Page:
From personal experience summative assessment can be a highly stressful experience as the outcome of a course - may be over many years of study - is solely dependant on your examination day performance. It does not take into account your overall performance throughout the course.
Until the publication of Black & Wiliam 'Inside the Black Box' in 1998 then formative assessment had been in the background. 'Inside the Black Box' does appear to be a turning point and possibly the catalyst for change in Scottish education with a 'Curriculum for Excellence' (CfE); “.... all learners should be involved in planning and reflecting on their own learning, through formative assessment, self and peer evaluation and personal learning planning.” (The Scottish Government 2008a, p.27). Under CfE then 'National Qualifications' will move from traditional summative assessment to a mixture of assessment types (Scottish Qualification Authority, 2009c; The Scottish Government, 2010a).
Validity of assessment
No matter the form of assessment, it is of limited value to all parties involved if it is of low validity. The SQA defines validity
“ [as] The degree to which an assessment tests the actual abilities that it is supposed to test. The appropriateness of the interpretation and use of the results for any assessment instrument. (Eg a driving test where a candidate is observed driving is highly valid. A test where a candidate describes how they would drive is less valid).” (Scottish Qualification Authority 2009c, p.112)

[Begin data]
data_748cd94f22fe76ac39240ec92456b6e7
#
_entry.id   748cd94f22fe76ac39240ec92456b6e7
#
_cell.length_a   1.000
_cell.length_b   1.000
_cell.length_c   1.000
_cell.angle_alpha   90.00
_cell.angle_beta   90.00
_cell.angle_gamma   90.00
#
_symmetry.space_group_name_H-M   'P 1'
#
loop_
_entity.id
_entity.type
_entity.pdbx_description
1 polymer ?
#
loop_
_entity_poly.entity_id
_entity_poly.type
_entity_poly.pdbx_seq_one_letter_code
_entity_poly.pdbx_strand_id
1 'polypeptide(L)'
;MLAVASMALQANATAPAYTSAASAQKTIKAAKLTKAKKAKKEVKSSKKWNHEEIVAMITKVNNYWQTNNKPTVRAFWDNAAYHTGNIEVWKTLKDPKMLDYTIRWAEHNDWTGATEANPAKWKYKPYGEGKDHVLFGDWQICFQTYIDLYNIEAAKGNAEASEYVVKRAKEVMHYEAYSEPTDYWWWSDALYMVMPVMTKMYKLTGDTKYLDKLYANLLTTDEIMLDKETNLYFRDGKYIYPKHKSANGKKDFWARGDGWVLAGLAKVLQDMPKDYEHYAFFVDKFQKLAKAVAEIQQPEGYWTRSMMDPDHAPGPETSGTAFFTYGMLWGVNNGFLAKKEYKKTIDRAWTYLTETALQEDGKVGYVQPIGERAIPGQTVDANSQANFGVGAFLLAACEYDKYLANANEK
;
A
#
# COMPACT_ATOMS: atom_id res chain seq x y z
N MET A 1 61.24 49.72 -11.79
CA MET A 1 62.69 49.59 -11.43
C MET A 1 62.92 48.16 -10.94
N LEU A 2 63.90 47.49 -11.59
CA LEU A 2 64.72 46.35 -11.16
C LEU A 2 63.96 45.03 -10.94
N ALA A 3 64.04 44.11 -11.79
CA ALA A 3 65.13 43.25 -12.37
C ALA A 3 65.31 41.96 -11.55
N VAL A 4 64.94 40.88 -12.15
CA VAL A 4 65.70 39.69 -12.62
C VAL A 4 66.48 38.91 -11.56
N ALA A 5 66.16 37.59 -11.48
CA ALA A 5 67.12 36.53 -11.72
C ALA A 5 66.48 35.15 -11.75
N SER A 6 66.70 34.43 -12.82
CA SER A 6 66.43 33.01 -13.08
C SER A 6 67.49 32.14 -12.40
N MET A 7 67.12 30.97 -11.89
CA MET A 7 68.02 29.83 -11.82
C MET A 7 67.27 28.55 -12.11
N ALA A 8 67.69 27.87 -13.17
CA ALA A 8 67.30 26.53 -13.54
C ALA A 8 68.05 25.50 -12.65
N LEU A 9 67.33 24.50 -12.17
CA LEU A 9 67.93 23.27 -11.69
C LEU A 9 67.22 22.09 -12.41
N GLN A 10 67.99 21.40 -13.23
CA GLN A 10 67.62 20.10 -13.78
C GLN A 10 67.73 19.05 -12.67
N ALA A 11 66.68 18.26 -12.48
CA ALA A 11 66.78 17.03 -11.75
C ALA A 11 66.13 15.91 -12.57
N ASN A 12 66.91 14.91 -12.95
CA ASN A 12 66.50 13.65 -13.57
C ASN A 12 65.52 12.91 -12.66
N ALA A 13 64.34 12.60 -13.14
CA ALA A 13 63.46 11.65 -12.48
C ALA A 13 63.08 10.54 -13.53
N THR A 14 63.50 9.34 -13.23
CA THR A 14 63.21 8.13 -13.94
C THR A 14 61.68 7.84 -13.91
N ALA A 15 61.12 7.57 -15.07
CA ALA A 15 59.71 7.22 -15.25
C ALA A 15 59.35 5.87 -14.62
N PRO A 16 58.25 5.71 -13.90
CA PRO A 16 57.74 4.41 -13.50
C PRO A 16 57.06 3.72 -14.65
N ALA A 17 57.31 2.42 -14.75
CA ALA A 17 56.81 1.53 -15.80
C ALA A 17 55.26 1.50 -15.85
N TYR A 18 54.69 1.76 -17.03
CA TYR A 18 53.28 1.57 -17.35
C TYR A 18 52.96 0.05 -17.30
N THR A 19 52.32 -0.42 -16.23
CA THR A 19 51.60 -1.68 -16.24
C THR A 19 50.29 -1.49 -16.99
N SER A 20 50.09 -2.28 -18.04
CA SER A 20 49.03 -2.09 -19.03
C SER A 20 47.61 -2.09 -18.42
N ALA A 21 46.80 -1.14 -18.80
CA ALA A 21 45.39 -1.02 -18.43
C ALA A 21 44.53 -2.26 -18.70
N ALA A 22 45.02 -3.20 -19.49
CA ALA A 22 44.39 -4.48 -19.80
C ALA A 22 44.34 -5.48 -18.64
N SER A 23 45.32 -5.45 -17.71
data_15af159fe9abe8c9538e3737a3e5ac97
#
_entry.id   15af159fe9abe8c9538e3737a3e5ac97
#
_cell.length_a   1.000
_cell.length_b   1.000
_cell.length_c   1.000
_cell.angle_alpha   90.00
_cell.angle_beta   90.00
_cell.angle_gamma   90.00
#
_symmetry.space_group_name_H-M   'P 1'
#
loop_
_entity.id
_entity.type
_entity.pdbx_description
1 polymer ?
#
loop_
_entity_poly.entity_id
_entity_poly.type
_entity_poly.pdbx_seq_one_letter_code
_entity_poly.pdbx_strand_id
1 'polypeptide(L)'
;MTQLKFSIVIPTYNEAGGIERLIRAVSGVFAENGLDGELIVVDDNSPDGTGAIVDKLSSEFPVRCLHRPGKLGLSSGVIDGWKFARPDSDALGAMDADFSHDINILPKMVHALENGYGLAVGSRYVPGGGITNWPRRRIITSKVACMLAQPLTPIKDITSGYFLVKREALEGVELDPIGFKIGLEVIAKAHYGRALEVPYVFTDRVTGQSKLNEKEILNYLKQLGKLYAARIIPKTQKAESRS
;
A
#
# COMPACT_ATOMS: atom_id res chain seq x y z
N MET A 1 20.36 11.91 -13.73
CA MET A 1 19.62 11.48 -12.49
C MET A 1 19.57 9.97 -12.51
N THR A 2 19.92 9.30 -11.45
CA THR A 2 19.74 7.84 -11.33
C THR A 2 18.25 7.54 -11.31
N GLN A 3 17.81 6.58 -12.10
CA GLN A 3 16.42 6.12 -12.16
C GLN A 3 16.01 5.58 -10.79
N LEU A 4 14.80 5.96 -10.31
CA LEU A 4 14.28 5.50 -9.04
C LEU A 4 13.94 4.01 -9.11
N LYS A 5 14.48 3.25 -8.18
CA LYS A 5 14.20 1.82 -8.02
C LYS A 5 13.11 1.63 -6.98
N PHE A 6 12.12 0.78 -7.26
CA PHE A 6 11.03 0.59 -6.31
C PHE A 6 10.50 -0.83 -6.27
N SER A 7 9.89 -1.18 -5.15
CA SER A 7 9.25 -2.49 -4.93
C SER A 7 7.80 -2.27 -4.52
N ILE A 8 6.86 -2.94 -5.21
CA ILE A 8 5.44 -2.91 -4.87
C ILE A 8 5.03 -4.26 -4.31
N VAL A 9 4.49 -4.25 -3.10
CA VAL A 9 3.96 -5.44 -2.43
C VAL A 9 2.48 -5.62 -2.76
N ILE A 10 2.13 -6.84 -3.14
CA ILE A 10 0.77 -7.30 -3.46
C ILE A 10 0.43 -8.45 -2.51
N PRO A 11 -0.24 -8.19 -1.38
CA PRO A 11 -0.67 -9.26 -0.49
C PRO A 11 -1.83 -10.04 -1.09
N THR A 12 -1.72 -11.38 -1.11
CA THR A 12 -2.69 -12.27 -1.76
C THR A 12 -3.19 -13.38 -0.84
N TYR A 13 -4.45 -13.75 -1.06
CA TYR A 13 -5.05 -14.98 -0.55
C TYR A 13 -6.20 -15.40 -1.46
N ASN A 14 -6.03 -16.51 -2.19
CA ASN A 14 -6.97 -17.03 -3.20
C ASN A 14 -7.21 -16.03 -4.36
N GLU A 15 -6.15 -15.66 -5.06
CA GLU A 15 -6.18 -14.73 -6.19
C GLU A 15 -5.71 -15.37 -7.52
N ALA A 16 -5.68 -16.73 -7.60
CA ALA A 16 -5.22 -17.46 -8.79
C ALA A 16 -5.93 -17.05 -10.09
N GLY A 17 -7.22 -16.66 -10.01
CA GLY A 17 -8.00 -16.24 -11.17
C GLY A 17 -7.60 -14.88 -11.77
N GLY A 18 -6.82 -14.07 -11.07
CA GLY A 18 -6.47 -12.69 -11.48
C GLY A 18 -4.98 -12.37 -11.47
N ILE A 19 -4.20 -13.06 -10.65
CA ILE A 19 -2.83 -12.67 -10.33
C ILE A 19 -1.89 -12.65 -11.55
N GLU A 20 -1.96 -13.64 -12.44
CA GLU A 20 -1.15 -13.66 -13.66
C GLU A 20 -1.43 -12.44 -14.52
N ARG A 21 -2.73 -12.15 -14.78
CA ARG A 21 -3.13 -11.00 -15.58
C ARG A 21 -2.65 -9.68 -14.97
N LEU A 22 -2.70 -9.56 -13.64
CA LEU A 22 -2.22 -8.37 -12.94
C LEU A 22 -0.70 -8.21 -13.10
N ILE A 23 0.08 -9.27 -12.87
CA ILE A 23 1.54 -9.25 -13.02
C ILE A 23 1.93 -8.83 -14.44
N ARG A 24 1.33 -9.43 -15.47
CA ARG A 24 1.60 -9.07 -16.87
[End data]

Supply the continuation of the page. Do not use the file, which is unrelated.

Therefore an important aspect of any assessment is to ensure the assessment has high validity.
They are many different types of validity: face validity; criterion-related validity, which can be sub-dived into concurrent and predictive; content validity and construct validity. (Black & Dockrell, 1980; CAA, 2002; Deale, 1975).
Deale (1975, p.29) defines face validity as “The test should look as if it is testing what it is intended to test” and criterion-related validity as:
“The relationship between scores on the test and some other criterion such as teachers' estimates or results on an external examination....concurrent (test results compared with another measure of the same abilities at the same time) or predictive (test results compared with another criterion such as success in a particular job or at university).”